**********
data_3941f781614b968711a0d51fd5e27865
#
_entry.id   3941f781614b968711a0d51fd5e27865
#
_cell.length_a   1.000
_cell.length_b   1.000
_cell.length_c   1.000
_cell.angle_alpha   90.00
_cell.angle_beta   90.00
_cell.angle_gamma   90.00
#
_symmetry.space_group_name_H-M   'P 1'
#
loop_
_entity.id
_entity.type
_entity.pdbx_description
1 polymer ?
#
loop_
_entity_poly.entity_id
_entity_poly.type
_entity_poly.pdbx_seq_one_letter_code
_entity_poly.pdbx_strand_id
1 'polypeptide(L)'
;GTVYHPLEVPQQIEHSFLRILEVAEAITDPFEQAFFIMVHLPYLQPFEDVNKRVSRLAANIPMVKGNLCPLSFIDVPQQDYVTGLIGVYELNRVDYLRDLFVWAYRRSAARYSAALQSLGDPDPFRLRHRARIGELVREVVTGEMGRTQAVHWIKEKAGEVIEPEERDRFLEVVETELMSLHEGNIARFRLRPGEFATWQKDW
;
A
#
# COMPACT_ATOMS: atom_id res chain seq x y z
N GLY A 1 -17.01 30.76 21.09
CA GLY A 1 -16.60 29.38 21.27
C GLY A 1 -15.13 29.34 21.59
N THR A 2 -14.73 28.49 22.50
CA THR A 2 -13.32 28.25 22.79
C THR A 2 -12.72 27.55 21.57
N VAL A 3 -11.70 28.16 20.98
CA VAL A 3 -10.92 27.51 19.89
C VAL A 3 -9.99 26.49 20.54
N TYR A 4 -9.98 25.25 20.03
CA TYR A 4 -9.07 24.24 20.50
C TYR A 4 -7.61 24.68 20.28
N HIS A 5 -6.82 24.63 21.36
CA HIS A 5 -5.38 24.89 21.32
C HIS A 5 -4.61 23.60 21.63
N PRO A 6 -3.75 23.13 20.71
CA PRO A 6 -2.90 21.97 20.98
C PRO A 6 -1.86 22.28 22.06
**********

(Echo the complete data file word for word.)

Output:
data_3941f781614b968711a0d51fd5e27865
#
_entry.id   3941f781614b968711a0d51fd5e27865
#
_cell.length_a   1.000
_cell.length_b   1.000
_cell.length_c   1.000
_cell.angle_alpha   90.00
_cell.angle_beta   90.00
_cell.angle_gamma   90.00
#
_symmetry.space_group_name_H-M   'P 1'
#
loop_
_entity.id
_entity.type
_entity.pdbx_description
1 polymer ?
#
loop_
_entity_poly.entity_id
_entity_poly.type
_entity_poly.pdbx_seq_one_letter_code
_entity_poly.pdbx_strand_id
1 'polypeptide(L)'
;GTVYHPLEVPQQIEHSFLRILEVAEAITDPFEQAFFIMVHLPYLQPFEDVNKRVSRLAANIPMVKGNLCPLSFIDVPQQDYVTGLIGVYELNRVDYLRDLFVWAYRRSAARYSAALQSLGDPDPFRLRHRARIGELVREVVTGEMGRTQAVHWIKEKAGEVIEPEERDRFLEVVETELMSLHEGNIARFRLRPGEFATWQKDW
;
A
#
# COMPACT_ATOMS: atom_id res chain seq x y z
N GLY A 1 -17.01 30.76 21.09
CA GLY A 1 -16.60 29.38 21.27
C GLY A 1 -15.13 29.34 21.59
N THR A 2 -14.73 28.49 22.50
CA THR A 2 -13.32 28.25 22.79
C THR A 2 -12.72 27.55 21.57
N VAL A 3 -11.70 28.16 20.98
CA VAL A 3 -10.92 27.51 19.89
C VAL A 3 -9.99 26.49 20.54
N TYR A 4 -9.98 25.25 20.03
CA TYR A 4 -9.07 24.24 20.50
C TYR A 4 -7.61 24.68 20.28
N HIS A 5 -6.82 24.63 21.36
CA HIS A 5 -5.38 24.89 21.32
C HIS A 5 -4.61 23.60 21.63
N PRO A 6 -3.75 23.13 20.71
CA PRO A 6 -2.90 21.97 20.98
C PRO A 6 -1.86 22.28 22.06